Tag Archives: Bob Woodward

Bush Epitomizes the “Bad Boss”

I’m not familiar with the work of Bob Woodward. I’m know the Watergate myth. I was dismayed to read of the hagiography of his early Bush books, and I’m happy to hear his access has turned to more critical ends, but I haven’t read anything he’s written.

That aside, Woodward’s most recent book excerpt in the Washington Post establishes the President as a clueless, petulant bullier who wouldn’t be qualified to manage an Arby’s night shift. He is the embodiment of the bad boss, the personification of someone with the keys to lead but no idea where to drive except into a brick wall.

David Satterfield, a senior diplomat known as “the Human Talking Point,” had watched the president up close for several years from his vantage point as Iraq coordinator for Secretary of State Condoleezza Rice. Satterfield had reached some highly critical conclusions not shared by Rice: If Bush believed something was right, he believed it would succeed. Its very rightness ensured ultimate success. Democracy and freedom were right. Therefore, they would ultimately win out.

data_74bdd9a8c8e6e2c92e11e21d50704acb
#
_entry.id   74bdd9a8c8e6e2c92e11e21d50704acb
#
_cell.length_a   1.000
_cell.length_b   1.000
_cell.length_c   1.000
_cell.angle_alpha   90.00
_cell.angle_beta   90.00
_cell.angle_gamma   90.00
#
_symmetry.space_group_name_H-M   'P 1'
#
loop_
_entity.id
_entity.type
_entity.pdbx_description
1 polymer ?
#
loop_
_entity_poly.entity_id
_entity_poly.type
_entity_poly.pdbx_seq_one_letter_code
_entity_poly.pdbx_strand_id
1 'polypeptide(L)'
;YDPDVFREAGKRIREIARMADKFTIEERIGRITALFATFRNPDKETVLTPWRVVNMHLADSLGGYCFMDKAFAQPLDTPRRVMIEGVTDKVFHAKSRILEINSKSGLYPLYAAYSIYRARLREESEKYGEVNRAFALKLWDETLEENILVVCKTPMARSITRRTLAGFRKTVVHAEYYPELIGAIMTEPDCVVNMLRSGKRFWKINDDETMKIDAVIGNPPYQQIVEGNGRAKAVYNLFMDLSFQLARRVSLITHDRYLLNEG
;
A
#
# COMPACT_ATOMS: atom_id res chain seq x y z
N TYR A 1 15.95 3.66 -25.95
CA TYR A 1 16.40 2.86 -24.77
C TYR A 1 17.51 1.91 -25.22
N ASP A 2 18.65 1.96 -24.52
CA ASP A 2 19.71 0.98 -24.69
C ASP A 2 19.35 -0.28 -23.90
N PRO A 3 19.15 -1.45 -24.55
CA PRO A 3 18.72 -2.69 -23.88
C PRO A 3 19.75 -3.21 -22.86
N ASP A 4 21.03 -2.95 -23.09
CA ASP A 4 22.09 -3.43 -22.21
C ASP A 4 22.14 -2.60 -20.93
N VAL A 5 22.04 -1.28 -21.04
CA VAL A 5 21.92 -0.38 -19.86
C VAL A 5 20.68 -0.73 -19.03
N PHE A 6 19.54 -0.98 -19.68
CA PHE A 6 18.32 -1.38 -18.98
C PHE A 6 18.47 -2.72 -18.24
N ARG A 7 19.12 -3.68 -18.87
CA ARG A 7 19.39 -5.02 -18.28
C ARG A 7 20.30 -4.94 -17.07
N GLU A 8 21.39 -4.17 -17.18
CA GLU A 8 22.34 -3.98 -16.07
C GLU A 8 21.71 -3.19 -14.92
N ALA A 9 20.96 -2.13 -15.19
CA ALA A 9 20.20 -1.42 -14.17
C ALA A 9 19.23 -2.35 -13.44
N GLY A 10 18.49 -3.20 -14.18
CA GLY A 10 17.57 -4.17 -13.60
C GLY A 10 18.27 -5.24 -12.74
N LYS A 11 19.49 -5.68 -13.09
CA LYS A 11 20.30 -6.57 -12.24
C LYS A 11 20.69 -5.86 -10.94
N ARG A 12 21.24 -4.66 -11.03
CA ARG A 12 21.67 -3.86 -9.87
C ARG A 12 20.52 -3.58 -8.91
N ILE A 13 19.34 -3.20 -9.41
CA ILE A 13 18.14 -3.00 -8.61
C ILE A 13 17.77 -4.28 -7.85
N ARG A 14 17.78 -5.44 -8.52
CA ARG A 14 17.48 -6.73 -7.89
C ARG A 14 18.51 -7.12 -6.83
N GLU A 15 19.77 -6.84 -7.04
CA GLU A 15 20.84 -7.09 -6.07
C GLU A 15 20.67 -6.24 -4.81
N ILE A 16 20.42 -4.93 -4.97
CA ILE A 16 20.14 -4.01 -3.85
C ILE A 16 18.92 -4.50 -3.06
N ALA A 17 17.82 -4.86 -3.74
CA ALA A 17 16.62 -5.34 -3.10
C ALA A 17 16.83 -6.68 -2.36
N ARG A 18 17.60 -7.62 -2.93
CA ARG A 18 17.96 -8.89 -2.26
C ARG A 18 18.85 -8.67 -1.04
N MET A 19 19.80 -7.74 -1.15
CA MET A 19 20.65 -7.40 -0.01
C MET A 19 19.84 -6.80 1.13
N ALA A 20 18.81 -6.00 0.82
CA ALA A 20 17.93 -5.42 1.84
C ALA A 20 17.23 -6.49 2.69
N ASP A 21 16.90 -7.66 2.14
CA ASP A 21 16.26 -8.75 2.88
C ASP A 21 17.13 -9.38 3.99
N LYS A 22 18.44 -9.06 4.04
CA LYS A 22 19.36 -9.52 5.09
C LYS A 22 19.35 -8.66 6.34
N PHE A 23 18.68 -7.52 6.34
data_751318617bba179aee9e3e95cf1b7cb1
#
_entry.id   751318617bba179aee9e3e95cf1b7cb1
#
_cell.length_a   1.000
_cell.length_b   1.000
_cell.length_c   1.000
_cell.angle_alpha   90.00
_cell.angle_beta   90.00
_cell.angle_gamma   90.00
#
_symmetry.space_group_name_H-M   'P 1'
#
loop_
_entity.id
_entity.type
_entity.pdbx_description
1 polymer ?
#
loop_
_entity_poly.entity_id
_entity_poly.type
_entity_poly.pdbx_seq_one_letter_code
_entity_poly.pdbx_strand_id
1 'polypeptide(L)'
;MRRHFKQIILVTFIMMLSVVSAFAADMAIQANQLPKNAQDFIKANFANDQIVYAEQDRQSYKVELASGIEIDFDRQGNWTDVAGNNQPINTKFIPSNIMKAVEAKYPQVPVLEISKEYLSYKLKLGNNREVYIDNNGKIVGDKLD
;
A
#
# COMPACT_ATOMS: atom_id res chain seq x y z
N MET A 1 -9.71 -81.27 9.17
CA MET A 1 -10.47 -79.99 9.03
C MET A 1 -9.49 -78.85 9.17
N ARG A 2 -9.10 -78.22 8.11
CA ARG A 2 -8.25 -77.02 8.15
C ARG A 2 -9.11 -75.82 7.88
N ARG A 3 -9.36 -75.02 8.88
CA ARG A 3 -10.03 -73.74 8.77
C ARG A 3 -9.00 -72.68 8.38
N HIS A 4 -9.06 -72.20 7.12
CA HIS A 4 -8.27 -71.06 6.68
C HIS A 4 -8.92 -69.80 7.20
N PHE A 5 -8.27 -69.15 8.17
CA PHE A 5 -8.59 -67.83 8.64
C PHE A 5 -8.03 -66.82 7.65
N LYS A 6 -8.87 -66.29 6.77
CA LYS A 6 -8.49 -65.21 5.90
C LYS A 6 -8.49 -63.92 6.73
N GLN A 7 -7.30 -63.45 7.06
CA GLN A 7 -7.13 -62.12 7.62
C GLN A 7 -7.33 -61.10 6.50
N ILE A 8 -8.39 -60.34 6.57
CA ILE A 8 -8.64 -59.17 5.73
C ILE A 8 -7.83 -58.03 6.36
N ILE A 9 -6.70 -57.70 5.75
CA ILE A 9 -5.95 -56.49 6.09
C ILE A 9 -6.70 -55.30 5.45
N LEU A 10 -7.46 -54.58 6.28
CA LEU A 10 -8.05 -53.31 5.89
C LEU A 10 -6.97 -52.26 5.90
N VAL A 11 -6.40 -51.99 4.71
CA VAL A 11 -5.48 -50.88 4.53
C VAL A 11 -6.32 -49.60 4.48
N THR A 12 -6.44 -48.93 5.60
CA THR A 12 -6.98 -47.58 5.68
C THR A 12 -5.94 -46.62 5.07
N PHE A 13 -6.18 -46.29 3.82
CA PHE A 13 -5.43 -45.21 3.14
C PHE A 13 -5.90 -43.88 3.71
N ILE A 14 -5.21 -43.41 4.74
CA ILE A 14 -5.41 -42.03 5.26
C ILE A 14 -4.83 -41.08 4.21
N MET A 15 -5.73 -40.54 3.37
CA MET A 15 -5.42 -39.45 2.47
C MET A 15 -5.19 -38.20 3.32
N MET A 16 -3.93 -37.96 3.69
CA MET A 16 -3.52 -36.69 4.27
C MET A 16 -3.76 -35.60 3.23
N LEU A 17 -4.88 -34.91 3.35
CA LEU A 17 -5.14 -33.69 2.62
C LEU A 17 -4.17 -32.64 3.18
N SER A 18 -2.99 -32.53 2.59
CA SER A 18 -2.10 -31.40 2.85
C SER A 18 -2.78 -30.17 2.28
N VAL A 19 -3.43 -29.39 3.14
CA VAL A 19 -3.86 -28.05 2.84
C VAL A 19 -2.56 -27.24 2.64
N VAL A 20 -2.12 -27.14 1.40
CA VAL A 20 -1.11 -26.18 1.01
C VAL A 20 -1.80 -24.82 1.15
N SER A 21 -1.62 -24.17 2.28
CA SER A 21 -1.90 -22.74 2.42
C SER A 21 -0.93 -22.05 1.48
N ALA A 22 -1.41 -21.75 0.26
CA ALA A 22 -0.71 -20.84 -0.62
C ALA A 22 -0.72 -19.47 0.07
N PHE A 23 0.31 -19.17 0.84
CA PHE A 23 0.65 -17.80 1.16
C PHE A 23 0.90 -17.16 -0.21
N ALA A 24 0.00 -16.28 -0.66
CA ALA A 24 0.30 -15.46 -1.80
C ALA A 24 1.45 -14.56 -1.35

Bush, Satterfield observed, tolerated no doubt. His words and actions constantly reminded those around him that he was in charge. He was the decider. As a result, he often made biting jokes or asides to colleagues that Satterfield found deeply wounding and cutting.

Bush had little patience for briefings. “Speed it up. This isn’t my first rodeo,” he would often say to those making presentations. It was difficult to brief him because he would interject his own narrative, questions or off-putting jokes. Discussions rarely unfolded in a logical, comprehensive fashion.

“Speed it up. This isn’t my first rodeo.” I imagine it was the same tone as, “All right. You’ve covered your ass now.